Three detained for questioning in Brazil nightclub blaze

Livia Oliveira, mother of Heitor, one of the victims of the Kiss night club fire, kisses his coffin during his funeral at Santa Rita cementery in Santa Maria, on January 28, 2013. Brazilians were mourning the victims of a nightclub blaze in a small college town that left more than 230 people dead and over 100 injured, with many still fighting for their lives. AFP PHOTO / ANTONIO SCORZA (Photo credit should read ANTONIO SCORZA/AFP/Getty Images) ANTONIO SCORZA

SANTA MARIA, Brazil Brazilian police say they've made three arrests and are seeking a fourth person in connection with a nightclub fire that killed more than 230 people.

Inspector Ranolfo Vieira Jr. said at a Monday press conference that the arrests are for investigative purposes. He says the detentions have five-day limits.

He declined to identify those arrested or the fourth person sought.

More than 230 people died early Sunday during the fire at a university party in southern Brazil.

The Zero Hora newspaper quotes lawyer Jader Marques as saying his client Elissandro Spohr, a co-owner of the club, was arrested. The paper also says two band members were arrested.

Police have said they think a band's pyrotechnics show ignited sound insulation on the ceiling, causing the blaze.

The bodies of the young college students were found piled up just inside the entrance of the Kiss nightclub, among at least 233 people who died in a cloud of toxic smoke after a blaze enveloped the crowded locale within seconds and set off a panic.

Hours later, the horrific chaos had transformed into a scene of tragic order, with row upon row of polished caskets of the dead lined up in the community gymnasium in the university city of Santa Maria.

Many of the victims were under 20 years old, including some minors.

The gathering was a party organized by students from several academic departments from the Federal University of Santa Maria. Such organized university parties are common throughout Brazil.

In a statement, the university said that at least 101 of the 229 fatalities identified so far were students.

Neri Paniss, a professor at the university, said that a large majority of the victims were the school's alumni. "It's not just now, at this moment of loss that they will be missed, but each day," Paniss said.

Family members of those killed walked around the gym in a daze Sunday evening, shuffling between caskets or holding one another and weeping as they identified loved ones and tried to make sense of what had happened.

Elaine Marques Goncalves lost her son Deivis in the fire. Another son who attended the college party at the nightclub, Gustavo, was barely alive after suffering two cardiac arrests caused by smoke inhalation.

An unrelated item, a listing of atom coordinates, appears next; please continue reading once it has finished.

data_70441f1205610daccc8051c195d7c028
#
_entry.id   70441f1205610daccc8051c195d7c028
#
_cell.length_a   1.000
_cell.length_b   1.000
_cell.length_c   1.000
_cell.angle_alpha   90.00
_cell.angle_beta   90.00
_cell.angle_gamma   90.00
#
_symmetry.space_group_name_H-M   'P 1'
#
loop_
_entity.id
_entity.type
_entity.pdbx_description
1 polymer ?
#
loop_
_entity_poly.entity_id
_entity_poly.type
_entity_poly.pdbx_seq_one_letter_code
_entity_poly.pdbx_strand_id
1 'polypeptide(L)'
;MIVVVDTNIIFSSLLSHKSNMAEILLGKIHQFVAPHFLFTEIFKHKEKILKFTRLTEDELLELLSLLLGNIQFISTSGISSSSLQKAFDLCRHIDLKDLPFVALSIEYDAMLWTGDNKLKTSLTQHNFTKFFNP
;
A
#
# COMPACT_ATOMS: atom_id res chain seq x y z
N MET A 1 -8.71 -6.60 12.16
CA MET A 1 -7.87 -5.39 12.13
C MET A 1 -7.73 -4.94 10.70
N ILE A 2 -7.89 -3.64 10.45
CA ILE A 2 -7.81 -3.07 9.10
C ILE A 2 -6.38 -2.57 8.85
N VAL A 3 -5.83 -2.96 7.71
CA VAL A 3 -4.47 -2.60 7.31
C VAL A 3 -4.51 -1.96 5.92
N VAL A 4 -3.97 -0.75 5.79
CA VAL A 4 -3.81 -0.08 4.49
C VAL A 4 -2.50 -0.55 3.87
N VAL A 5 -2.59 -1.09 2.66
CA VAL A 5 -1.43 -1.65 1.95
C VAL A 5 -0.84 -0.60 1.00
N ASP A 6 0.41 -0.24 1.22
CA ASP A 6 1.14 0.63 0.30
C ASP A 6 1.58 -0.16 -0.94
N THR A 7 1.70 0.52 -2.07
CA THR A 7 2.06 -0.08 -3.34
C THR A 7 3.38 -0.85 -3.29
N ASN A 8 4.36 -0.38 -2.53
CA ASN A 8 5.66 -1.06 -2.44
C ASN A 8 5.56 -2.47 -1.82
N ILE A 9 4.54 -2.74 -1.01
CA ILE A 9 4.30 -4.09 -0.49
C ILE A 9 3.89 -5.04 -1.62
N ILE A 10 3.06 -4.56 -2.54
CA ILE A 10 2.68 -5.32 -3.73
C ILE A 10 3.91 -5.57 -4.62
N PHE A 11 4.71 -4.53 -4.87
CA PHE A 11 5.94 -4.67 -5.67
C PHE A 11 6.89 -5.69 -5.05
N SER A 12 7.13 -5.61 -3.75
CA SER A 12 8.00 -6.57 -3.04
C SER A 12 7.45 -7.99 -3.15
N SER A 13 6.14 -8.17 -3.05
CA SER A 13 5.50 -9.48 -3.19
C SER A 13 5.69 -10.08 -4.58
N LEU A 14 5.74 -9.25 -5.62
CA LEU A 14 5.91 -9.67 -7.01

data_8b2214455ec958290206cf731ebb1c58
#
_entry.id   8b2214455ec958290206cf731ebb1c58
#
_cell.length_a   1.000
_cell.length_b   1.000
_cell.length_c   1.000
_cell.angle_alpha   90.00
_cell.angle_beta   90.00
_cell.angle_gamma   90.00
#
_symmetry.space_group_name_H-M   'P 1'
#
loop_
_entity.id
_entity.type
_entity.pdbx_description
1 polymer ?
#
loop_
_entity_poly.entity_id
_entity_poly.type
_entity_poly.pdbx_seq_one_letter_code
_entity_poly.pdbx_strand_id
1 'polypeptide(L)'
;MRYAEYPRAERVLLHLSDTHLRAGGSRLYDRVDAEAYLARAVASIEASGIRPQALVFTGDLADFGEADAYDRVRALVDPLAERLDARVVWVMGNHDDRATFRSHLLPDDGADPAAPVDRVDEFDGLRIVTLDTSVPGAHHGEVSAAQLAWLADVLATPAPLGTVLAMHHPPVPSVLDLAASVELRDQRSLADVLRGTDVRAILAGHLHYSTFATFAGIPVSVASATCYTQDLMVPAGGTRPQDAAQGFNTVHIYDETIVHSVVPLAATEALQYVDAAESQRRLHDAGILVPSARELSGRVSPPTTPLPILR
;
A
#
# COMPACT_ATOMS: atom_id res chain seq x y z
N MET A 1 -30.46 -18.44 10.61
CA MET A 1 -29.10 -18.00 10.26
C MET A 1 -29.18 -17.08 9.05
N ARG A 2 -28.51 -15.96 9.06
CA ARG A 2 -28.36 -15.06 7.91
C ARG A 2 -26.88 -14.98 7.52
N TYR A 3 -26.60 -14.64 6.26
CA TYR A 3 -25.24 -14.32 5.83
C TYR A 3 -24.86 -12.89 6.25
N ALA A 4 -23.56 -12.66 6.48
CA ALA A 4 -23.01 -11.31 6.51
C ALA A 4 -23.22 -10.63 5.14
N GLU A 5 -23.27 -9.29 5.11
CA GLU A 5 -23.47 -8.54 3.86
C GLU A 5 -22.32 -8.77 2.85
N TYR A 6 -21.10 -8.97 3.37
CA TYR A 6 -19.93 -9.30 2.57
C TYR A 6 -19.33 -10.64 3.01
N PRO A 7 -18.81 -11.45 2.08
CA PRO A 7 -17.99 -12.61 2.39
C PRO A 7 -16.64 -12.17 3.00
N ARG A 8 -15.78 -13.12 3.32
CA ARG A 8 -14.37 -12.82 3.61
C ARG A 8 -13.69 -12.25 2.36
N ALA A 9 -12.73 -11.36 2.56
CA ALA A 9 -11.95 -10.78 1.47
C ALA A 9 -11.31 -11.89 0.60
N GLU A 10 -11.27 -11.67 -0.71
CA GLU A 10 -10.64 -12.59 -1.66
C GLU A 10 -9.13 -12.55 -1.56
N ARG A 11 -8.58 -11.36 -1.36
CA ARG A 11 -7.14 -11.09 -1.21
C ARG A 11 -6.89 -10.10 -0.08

She learned of the blaze after the mother of her sons' friends called her early Sunday.

"My boys were not home and I had no news. I turned on the TV — the tragedy was all over the television," she said at the makeshift morgue. "All I knew was they had gone to a club, I didn't know which one. I kept saying: 'Where do I start? Where do I go?'"

The first funerals for victims were held Monday.

Relatives and friends carry the coffins of two brothers, Pedro and Marcelo Salla, who died in the Kiss nightclub fire, as they prepare for their burial in Santa Maria, Brazil, Monday, Jan. 28, 2013.
AP Photo/Felipe Dana

As the city in southern Brazil prepared to bury the 233 people killed in the conflagration caused by a band's pyrotechnic display, an early investigation into the tragedy revealed that security guards briefly prevented partygoers from leaving through the sole exit, and the bodies later heaped inside that doorway slowed firefighters trying to get in.

"It was terrible inside — it was like one of those films of the Holocaust, bodies piled atop one another," said police inspector Sandro Meinerz. "We had to use trucks to remove them. It took about six hours to take the bodies away."

Survivors and another police inspector, Marcelo Arigony, said security guards briefly tried to block people from exiting the club. Brazilian bars routinely make patrons pay their entire tab at the end of the night before they are allowed to leave.

"It was chaotic and it doesn't seem to have been done in bad faith because several security guards also died," he told The Associated Press.

Later, firefighters responding to the blaze initially had trouble entering the club because "there was a barrier of bodies blocking the entrance," Guido Pedroso Melo, commander of the city's fire department, told the O Globo newspaper.

Flowers are placed at the doors of the Kiss nightclub, after a fire ripped through the premises, January 27, 2013 in Santa Maria, Brazil.
JEFFERSON BERNARDES/AFP/Getty Images

Police inspectors said they think the source of the blaze was a band's small pyrotechnics show. The fire broke out sometime before 3 a.m. Sunday and the fast-moving fire and toxic smoke created by burning foam sound insulation material on the ceiling engulfed the club within seconds.

Authorities said band members who were on the stage when the fire broke out later talked with police and confirmed they used pyrotechnics during their show.

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